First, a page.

High-tech mapping equipment used in caves

A BUNBURY based company was spending time around Margaret River last week recording the historically significant natural and manmade features of the Capes region landscape.

But they weren't just taking notes and photographs, they were using a 3D laser scanning device worth hundreds of thousands of dollars to recreate caves and the Cape Naturaliste lighthouse with microscopic detail.

Filor 3D Services are in possession of the Faro 330x, the only machine of its kind currently in Australia, which is capable of mapping an area around it 330 metres in any direction in full colour and 3D in six minutes.

Filor business development manager Callum Davies said the machine, no bigger than a briefcase, took a million points of data in every direction every second, providing an incredibly accurate representation of an area.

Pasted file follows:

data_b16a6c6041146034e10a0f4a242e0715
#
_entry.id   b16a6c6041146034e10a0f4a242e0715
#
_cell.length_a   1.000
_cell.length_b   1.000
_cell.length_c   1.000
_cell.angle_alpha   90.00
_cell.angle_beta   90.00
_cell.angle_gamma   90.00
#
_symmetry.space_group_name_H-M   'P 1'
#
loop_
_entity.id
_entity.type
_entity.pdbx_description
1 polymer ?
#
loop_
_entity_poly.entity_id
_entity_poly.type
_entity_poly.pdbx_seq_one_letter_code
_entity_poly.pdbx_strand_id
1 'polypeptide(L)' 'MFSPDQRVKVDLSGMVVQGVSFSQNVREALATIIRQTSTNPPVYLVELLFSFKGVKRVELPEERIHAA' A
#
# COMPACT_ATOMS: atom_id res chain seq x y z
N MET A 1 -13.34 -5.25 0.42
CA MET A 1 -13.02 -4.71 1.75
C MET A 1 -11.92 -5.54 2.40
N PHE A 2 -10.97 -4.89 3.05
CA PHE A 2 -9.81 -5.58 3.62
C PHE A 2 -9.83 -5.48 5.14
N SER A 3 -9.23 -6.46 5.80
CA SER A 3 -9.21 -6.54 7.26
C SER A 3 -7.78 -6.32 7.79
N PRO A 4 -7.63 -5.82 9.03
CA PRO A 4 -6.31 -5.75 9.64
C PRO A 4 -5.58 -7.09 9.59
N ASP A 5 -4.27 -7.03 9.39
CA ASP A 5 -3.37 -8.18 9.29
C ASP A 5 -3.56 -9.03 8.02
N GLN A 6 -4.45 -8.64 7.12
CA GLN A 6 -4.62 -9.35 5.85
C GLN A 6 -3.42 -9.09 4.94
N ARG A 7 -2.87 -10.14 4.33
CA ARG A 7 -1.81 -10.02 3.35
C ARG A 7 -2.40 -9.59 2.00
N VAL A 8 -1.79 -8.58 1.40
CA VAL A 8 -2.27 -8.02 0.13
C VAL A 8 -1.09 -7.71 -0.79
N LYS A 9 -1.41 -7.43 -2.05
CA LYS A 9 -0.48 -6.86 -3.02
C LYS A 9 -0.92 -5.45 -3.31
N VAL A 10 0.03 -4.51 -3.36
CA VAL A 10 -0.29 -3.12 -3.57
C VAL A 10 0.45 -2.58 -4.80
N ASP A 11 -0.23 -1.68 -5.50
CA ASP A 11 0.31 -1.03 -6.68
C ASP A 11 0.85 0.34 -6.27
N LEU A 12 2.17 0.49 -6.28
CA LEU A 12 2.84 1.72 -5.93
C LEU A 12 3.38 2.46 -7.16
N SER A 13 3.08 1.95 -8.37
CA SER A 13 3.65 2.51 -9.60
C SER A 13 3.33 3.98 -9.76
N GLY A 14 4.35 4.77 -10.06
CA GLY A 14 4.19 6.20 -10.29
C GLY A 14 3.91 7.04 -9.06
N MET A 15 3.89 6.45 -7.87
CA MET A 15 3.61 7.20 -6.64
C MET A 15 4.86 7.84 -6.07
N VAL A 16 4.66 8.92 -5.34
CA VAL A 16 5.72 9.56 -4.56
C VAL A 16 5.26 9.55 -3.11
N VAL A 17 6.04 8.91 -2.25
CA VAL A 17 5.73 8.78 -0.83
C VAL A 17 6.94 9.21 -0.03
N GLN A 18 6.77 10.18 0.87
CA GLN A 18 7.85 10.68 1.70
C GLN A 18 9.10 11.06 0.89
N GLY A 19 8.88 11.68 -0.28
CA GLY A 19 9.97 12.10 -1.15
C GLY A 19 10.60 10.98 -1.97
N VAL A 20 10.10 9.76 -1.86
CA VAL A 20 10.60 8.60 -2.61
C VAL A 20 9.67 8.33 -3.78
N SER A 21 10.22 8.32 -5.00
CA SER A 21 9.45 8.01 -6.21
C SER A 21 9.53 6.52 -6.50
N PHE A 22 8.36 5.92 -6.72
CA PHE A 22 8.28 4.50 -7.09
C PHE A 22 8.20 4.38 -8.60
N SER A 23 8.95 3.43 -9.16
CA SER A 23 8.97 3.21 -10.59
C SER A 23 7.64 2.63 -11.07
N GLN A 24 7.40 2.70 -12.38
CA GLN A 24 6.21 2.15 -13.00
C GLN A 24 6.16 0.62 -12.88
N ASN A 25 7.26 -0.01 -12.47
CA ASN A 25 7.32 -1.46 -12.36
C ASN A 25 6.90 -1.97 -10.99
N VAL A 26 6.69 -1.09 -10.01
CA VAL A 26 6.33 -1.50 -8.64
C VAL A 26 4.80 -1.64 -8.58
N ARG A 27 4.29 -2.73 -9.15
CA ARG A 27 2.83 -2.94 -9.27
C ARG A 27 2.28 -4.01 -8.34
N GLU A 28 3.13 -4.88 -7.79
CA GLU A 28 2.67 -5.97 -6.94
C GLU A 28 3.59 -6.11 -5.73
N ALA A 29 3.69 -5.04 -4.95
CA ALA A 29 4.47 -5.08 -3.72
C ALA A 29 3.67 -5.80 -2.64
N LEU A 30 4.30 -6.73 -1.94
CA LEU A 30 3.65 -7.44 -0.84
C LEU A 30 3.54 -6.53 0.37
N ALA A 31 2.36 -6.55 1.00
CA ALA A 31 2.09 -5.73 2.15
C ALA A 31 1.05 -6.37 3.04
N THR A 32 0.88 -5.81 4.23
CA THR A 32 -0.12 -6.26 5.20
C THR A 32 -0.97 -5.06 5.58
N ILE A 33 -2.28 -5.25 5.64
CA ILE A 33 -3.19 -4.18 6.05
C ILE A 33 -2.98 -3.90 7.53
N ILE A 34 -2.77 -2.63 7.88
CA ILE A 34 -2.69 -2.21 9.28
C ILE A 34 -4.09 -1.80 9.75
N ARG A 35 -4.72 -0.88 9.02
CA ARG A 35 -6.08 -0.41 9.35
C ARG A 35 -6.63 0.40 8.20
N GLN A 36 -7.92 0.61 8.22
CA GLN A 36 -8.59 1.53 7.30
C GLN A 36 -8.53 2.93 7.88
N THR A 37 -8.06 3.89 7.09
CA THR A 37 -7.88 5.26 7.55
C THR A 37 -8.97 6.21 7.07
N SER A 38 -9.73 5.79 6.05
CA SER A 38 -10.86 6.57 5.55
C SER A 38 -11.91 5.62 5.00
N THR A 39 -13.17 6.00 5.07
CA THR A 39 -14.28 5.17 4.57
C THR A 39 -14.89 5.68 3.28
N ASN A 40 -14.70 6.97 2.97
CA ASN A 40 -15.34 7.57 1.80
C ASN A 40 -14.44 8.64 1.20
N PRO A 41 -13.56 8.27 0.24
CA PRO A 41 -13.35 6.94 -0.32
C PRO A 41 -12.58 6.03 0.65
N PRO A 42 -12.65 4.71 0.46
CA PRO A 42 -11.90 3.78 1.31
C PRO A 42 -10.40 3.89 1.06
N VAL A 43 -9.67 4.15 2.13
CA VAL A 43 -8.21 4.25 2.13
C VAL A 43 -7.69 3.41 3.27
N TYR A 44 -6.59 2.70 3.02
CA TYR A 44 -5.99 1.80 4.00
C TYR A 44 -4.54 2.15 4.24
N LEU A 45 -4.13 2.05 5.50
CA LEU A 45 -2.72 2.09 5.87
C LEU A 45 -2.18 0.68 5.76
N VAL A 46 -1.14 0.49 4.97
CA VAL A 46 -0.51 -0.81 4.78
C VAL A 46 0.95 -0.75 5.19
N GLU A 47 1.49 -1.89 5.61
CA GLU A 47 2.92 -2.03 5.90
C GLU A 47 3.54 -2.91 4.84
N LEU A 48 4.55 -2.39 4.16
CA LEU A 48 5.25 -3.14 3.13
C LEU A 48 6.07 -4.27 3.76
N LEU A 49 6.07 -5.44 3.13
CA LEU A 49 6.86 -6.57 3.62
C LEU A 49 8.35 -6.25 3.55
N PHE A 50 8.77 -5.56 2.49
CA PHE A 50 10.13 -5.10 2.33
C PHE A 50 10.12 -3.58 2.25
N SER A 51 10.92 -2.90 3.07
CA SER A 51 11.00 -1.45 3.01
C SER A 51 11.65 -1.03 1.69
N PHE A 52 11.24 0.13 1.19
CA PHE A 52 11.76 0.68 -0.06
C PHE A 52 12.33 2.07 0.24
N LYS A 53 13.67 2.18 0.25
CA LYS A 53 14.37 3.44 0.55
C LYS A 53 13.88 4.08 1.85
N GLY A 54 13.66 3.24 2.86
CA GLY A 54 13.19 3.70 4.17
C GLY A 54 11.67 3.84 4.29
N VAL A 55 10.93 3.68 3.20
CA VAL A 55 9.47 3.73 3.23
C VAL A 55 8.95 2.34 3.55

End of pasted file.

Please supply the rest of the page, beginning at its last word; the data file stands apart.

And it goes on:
Filor are then able to print the scan, whether a cave or a lighthouse, as a scale 3D model.

"What we can then do with that information is to keep a record of everything we have here in WA of historical significance in greater detail than ever before," Mr Davies said.

"We can do this for heritage listed sites, for museums, or anything else in WA or the whole of Australia."

When Mr Davies spoke to the Mail he said he was in the process of stitching the imagery together to provide a perfect 3D model on the computer for researchers to access.

"The reason for the trip was to Laser scan and provide the Museum of WA and the operators of Ngilgi cave a complete 3D image of the amphitheatre that they can rotate and measure accurately to aid in research," he said.

Mr Davies said the technology would allow researchers from anywhere in the world to study any sites of significance in Australia.

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